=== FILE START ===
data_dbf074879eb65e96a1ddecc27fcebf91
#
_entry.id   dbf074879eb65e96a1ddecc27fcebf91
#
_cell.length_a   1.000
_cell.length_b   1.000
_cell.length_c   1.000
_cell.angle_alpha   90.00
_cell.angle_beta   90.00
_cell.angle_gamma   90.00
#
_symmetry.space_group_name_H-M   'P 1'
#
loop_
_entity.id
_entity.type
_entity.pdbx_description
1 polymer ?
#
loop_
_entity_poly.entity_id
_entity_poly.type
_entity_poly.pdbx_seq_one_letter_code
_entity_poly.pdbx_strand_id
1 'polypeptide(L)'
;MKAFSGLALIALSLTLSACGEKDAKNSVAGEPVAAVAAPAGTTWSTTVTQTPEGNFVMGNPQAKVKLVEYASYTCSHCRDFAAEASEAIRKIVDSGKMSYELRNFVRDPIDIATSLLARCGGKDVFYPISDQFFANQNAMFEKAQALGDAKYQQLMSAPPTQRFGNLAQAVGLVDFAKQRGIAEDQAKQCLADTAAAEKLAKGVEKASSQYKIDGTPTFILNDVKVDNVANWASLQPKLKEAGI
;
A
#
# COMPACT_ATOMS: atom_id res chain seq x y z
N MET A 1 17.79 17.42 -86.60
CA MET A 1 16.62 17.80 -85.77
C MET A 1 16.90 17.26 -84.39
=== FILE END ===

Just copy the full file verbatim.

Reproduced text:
data_dbf074879eb65e96a1ddecc27fcebf91
#
_entry.id   dbf074879eb65e96a1ddecc27fcebf91
#
_cell.length_a   1.000
_cell.length_b   1.000
_cell.length_c   1.000
_cell.angle_alpha   90.00
_cell.angle_beta   90.00
_cell.angle_gamma   90.00
#
_symmetry.space_group_name_H-M   'P 1'
#
loop_
_entity.id
_entity.type
_entity.pdbx_description
1 polymer ?
#
loop_
_entity_poly.entity_id
_entity_poly.type
_entity_poly.pdbx_seq_one_letter_code
_entity_poly.pdbx_strand_id
1 'polypeptide(L)'
;MKAFSGLALIALSLTLSACGEKDAKNSVAGEPVAAVAAPAGTTWSTTVTQTPEGNFVMGNPQAKVKLVEYASYTCSHCRDFAAEASEAIRKIVDSGKMSYELRNFVRDPIDIATSLLARCGGKDVFYPISDQFFANQNAMFEKAQALGDAKYQQLMSAPPTQRFGNLAQAVGLVDFAKQRGIAEDQAKQCLADTAAAEKLAKGVEKASSQYKIDGTPTFILNDVKVDNVANWASLQPKLKEAGI
;
A
#
# COMPACT_ATOMS: atom_id res chain seq x y z
N MET A 1 17.79 17.42 -86.60
CA MET A 1 16.62 17.80 -85.77
C MET A 1 16.90 17.26 -84.39